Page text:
By Rochelle Miller
“Creation: The Story of Beginnings” by Rabbi Dr. Jonathan Grossman, associate professor in the Department of Bible at Bar-Ilan University, is an erudite work that will have deep resonance for any curious reader interested in gaining a deeper understanding of the Chumash.
The first perakim of Sefer Bereishis differ greatly in style and design from the rest of the Chumash. Rabbi Grossman looks at how Bereishis fits into the history of the Near East and then at the nature of Hashem and humanity. In the first 11 chapters of the Chumash, we see that Hashem is very active with His creation and the beginning of time. This was a complex process and through these chapters we see it come into being.
When we consider that these early chapters contain the creation of physical reality, of humanity, and man’s encounter with the Almighty, the first social interactions, and the beginning of civilization, we realize that there is a great deal more than we thought. The very idea of a perfect Utopian world is broken and we are taken into deep shame and disappointment with the beginning of sin. What is so refreshing is that at the same time, we gain insight of what will follow.
Both the classical tradition of pshat interpretation and modern critical theory inform “Creation: The Story of Beginnings.” This rich and highly learned volume also incorporates Midrashic material, modern Bible scholarship, and contemporary Jewish thought. The author draws new meaning from the great Torah luminaries and commentators such as Ibn Ezra and the Ramban. In the opening chapters of Sefer Bereishis, as Professor Grossman observes, we witness “a world where primal boundaries have not yet been stabilized, where giants walk and terrorize all around.” He offers a 21st-century account, using the tools made available by contemporary scholarship and rich mesorah.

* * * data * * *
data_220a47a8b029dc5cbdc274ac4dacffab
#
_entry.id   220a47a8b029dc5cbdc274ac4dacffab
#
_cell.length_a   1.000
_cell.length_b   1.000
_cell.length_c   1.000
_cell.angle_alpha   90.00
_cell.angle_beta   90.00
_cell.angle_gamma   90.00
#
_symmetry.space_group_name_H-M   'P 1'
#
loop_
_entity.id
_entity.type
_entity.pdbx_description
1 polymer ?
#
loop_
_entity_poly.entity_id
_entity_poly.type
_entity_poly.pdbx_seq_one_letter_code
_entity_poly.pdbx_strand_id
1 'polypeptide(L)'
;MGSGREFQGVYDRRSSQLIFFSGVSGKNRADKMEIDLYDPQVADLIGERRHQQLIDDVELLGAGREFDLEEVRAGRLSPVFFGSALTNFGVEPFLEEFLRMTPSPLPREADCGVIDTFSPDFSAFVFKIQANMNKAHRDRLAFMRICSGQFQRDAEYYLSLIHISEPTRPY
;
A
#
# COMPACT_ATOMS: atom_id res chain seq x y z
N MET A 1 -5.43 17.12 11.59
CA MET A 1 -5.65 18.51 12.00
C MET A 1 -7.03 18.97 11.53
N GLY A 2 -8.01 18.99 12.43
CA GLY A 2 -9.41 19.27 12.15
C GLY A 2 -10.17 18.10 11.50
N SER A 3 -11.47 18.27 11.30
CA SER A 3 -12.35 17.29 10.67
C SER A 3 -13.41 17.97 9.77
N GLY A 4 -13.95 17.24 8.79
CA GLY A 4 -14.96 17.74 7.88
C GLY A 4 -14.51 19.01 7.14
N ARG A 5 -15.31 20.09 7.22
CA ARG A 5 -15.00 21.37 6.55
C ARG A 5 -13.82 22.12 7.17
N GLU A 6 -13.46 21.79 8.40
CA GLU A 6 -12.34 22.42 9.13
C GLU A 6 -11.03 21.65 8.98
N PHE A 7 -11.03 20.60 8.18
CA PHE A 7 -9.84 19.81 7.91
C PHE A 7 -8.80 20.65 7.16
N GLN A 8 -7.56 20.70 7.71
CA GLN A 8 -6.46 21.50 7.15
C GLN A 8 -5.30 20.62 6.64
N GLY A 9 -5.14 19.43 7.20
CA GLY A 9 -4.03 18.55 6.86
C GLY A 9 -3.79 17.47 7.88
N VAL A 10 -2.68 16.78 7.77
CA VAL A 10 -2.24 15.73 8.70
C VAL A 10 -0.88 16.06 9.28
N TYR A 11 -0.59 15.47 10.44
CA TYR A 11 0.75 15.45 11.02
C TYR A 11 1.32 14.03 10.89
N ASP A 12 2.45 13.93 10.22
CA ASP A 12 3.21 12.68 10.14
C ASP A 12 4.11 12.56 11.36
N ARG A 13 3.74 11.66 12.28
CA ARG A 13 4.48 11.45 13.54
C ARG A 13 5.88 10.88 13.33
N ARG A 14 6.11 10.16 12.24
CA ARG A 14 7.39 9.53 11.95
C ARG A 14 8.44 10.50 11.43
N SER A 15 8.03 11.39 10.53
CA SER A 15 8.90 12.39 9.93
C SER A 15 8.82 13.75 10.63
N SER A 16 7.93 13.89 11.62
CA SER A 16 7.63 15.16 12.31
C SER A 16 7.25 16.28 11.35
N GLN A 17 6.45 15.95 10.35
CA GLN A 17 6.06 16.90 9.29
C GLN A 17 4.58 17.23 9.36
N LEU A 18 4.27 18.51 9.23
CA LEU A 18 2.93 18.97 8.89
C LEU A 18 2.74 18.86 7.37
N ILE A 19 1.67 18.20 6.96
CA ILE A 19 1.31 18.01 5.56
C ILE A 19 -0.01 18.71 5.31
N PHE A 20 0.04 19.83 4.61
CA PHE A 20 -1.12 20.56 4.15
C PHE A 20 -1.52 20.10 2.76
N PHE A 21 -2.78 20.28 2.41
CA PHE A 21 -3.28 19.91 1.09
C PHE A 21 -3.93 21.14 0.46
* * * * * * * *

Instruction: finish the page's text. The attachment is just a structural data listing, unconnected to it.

According to Professor Grossman, the opening narration of Bereishis depicts humanity gradually achieving independence from Hashem and shows how human initiative goes hand-in-hand with both sin and progress. This volume is part of the Maggid Tanakh Companion Series and is published in conjunction with Yeshiva University Press.
Rochelle Maruch Miller is a contributing editor for the Five Towns Jewish Times. She is a journalist, creative media consultant, lecturer, and educator, and writes for magazines, newspapers, websites, and private clients. She welcomes your comments at Rochellemiller04@aol.com.